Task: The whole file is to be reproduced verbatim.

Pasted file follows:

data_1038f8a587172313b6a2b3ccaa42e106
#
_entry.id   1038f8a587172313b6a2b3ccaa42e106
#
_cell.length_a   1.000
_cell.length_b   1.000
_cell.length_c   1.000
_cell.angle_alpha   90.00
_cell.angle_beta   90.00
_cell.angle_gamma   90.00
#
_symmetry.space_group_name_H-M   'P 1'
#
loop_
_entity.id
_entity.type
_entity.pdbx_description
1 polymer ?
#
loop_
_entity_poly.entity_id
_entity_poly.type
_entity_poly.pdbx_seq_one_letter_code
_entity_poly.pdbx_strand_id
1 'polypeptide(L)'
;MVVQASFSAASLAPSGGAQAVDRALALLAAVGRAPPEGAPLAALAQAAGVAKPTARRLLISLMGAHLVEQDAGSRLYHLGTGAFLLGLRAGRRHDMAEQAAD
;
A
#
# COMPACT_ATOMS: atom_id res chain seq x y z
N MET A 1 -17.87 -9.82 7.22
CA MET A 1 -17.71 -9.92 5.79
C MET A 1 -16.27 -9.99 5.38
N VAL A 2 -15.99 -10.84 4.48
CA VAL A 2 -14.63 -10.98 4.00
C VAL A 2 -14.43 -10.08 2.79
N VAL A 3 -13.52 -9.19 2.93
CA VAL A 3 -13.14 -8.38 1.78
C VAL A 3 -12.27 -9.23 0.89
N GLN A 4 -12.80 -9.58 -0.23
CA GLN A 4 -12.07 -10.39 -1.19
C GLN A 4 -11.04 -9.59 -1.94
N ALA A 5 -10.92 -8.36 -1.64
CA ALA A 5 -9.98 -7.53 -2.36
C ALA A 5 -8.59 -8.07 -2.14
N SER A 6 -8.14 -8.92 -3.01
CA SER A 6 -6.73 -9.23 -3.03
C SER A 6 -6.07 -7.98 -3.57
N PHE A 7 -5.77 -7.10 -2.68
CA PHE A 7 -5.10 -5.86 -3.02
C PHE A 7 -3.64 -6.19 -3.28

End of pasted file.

data_1038f8a587172313b6a2b3ccaa42e106
#
_entry.id   1038f8a587172313b6a2b3ccaa42e106
#
_cell.length_a   1.000
_cell.length_b   1.000
_cell.length_c   1.000
_cell.angle_alpha   90.00
_cell.angle_beta   90.00
_cell.angle_gamma   90.00
#
_symmetry.space_group_name_H-M   'P 1'
#
loop_
_entity.id
_entity.type
_entity.pdbx_description
1 polymer ?
#
loop_
_entity_poly.entity_id
_entity_poly.type
_entity_poly.pdbx_seq_one_letter_code
_entity_poly.pdbx_strand_id
1 'polypeptide(L)'
;MVVQASFSAASLAPSGGAQAVDRALALLAAVGRAPPEGAPLAALAQAAGVAKPTARRLLISLMGAHLVEQDAGSRLYHLGTGAFLLGLRAGRRHDMAEQAAD
;
A
#
# COMPACT_ATOMS: atom_id res chain seq x y z
N MET A 1 -17.87 -9.82 7.22
CA MET A 1 -17.71 -9.92 5.79
C MET A 1 -16.27 -9.99 5.38
N VAL A 2 -15.99 -10.84 4.48
CA VAL A 2 -14.63 -10.98 4.00
C VAL A 2 -14.43 -10.08 2.79
N VAL A 3 -13.52 -9.19 2.93
CA VAL A 3 -13.14 -8.38 1.78
C VAL A 3 -12.27 -9.23 0.89
N GLN A 4 -12.80 -9.58 -0.23
CA GLN A 4 -12.07 -10.39 -1.19
C GLN A 4 -11.04 -9.59 -1.94
N ALA A 5 -10.92 -8.36 -1.64
CA ALA A 5 -9.98 -7.53 -2.36
C ALA A 5 -8.59 -8.07 -2.14
N SER A 6 -8.14 -8.92 -3.01
CA SER A 6 -6.73 -9.23 -3.03
C SER A 6 -6.07 -7.98 -3.57
N PHE A 7 -5.77 -7.10 -2.68
CA PHE A 7 -5.10 -5.86 -3.02
C PHE A 7 -3.64 -6.19 -3.28